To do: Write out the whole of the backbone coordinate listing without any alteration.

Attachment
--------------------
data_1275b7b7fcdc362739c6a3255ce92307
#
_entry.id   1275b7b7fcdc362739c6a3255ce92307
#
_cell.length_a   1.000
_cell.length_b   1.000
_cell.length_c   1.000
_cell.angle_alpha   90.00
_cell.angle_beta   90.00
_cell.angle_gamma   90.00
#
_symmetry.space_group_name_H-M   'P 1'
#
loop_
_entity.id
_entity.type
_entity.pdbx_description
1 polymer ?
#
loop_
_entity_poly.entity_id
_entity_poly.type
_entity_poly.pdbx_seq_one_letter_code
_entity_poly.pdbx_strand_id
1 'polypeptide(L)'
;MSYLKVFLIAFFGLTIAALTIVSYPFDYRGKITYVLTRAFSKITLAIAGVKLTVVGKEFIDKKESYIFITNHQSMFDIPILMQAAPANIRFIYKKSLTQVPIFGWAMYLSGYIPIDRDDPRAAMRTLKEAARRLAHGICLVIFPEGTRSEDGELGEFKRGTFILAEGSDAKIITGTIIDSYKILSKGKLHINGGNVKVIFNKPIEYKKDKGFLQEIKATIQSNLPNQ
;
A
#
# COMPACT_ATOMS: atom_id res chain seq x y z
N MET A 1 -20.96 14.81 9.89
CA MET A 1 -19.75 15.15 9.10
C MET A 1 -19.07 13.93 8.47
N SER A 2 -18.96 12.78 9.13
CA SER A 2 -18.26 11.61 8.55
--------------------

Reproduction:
data_1275b7b7fcdc362739c6a3255ce92307
#
_entry.id   1275b7b7fcdc362739c6a3255ce92307
#
_cell.length_a   1.000
_cell.length_b   1.000
_cell.length_c   1.000
_cell.angle_alpha   90.00
_cell.angle_beta   90.00
_cell.angle_gamma   90.00
#
_symmetry.space_group_name_H-M   'P 1'
#
loop_
_entity.id
_entity.type
_entity.pdbx_description
1 polymer ?
#
loop_
_entity_poly.entity_id
_entity_poly.type
_entity_poly.pdbx_seq_one_letter_code
_entity_poly.pdbx_strand_id
1 'polypeptide(L)'
;MSYLKVFLIAFFGLTIAALTIVSYPFDYRGKITYVLTRAFSKITLAIAGVKLTVVGKEFIDKKESYIFITNHQSMFDIPILMQAAPANIRFIYKKSLTQVPIFGWAMYLSGYIPIDRDDPRAAMRTLKEAARRLAHGICLVIFPEGTRSEDGELGEFKRGTFILAEGSDAKIITGTIIDSYKILSKGKLHINGGNVKVIFNKPIEYKKDKGFLQEIKATIQSNLPNQ
;
A
#
# COMPACT_ATOMS: atom_id res chain seq x y z
N MET A 1 -20.96 14.81 9.89
CA MET A 1 -19.75 15.15 9.10
C MET A 1 -19.07 13.93 8.47
N SER A 2 -18.96 12.78 9.13
CA SER A 2 -18.26 11.61 8.55